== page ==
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Palais Garnier

Charles Garnier

alias Paris Opéra, Opéra de Paris, Opéra Garnier
history of the theatresupplementtechnical dataHistoric equipment

Important events

(detail)1875 | Opening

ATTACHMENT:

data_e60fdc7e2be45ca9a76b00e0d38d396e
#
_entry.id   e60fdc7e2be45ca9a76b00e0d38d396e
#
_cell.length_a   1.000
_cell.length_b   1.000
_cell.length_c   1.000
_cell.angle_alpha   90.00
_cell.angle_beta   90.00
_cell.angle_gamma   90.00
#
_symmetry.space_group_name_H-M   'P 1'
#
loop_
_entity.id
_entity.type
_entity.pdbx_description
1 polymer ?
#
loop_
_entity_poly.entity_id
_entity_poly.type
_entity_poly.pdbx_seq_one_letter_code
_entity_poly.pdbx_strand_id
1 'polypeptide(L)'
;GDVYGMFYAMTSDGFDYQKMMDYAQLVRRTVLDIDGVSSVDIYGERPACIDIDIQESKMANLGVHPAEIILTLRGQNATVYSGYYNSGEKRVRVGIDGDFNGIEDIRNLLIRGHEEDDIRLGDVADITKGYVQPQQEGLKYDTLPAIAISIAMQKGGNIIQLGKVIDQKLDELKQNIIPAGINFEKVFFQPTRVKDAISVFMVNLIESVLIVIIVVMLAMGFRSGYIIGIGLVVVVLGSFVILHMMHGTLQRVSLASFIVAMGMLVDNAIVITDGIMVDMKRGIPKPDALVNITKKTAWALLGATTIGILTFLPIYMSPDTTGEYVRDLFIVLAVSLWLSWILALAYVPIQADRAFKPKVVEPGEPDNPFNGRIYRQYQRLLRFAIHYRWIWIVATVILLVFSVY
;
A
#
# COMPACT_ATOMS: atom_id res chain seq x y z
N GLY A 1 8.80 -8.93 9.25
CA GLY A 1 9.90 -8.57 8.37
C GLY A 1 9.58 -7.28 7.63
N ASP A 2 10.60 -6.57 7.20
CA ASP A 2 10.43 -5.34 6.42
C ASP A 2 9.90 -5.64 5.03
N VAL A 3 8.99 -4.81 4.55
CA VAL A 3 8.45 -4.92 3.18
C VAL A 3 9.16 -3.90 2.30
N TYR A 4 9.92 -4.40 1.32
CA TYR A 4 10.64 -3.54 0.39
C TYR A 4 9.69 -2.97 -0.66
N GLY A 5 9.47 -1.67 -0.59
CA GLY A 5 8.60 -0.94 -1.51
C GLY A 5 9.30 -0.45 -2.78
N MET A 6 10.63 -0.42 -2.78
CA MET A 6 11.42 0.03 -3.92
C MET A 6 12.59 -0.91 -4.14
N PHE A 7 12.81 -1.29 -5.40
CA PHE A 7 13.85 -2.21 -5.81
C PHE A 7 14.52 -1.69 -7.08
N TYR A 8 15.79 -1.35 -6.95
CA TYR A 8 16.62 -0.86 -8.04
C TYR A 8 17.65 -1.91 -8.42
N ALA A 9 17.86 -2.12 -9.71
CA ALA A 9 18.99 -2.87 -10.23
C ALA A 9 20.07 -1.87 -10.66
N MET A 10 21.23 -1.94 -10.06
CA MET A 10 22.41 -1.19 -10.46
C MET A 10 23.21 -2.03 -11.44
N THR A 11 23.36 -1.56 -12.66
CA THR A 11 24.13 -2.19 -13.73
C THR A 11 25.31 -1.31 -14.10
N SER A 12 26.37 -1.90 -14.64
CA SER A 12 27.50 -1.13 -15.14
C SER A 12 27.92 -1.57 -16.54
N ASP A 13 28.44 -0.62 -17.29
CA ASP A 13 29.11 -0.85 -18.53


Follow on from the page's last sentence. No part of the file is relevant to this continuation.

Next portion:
The Paris opera dates back to the period of the Second Empire. The opulent and ostentatious design corresponds to the era. The interiors contain large amounts of gold and velvet. The communication parts of the building, including the staircases and promenade spaces are of very high quality. The opera holds 2,200 spectators and up to 450 performers at a time. The ceiling of the hall, created by Marc Chagall in the year 1964, destroyed irreparably the original paint work and is the subject of a special contention. The decision that Paris should have a new opera house worthy of the capital of France—one that would be the consummation of all that had gone before, a monument of architecture, a focus of city planning, a splendid setting for sculpture and painting, a shrine of opera and ballet—had been taken as early as 1840, but it was not until Napoleon III and Baron Haussman had begun their wholesale building programme in the 1858 that any practical move was made. Although a design by the resident Opera architect already existed, it was announced at the end of 1860 that the project would be thrown open to a public competition. The idea is thought to have been the Empress Eugenie's, who expected her favourite, Viollet-le-Duc, to win. The time allowed was a single month, yet by 31 January 1861, 171 entries had been received. From the most promising a short list of five names was made, and to the Empress's annoyance Viollet-le-Duc's was not among them. His design, indeed, was a banal work, partly no doubt because the style had to be classical instead of his preferred neo-Gothic. The five successful competitors were asked to submit more detailed plans by the end of another two months. Two of them declined to go on. At the end of May, the name of the winner was announced—Charles Garnier, a promising but almost unknown young man of thirty-one. Garnier came from a poor family, and as a student had actually helped to support himself by working in Viollet-le-Duc's office for seventy-five centimes an hour. In 1848 he won the much coveted Grand Prix de Rome, and spent four years in Italy, visiting also Sicily, Greece and Constantinople. But in the eight years that had elapsed since his return he had failed to make his mark, and was finding it hard even to support himself. Victory in the competition elevated him to a height to which he was not accustomed. The story of his first visit to the Tuileries to show his plans to the royal couple is thus told by a friend: 'The Empress had a dry, dissstisfied manner, and a brusque tone, and as the Emperor was saying politely, "Very good, very good . . . beautiful", she broke in bitterly: "What style is it in? It's not in any style at all! It's not Greek, not Louis XIV, not even Louis XV!" "No", said Charles, "those are styles of the past. This is the Napoleon III style. Are you complaining about that?"— "The stage is too big, the auditorium is too small"—"But one has to leave space for the decoration and the sets . . . And the human voice has its limits", said Charles; "if the auditorium were bigger, who could make himself heard in it, and where would you find the crowds to fill it?" Charles' tone was becoming rather sharp, that of the Empress had been so from the beginning. The Comte de Cardaillac took Charles by the sleeve and said sotto voce, "Keep calm." The Emperor was smiling quietly behind his moustache . . . Approaching Charles he said very softly, "Pray don't get upset, she understands nothing".'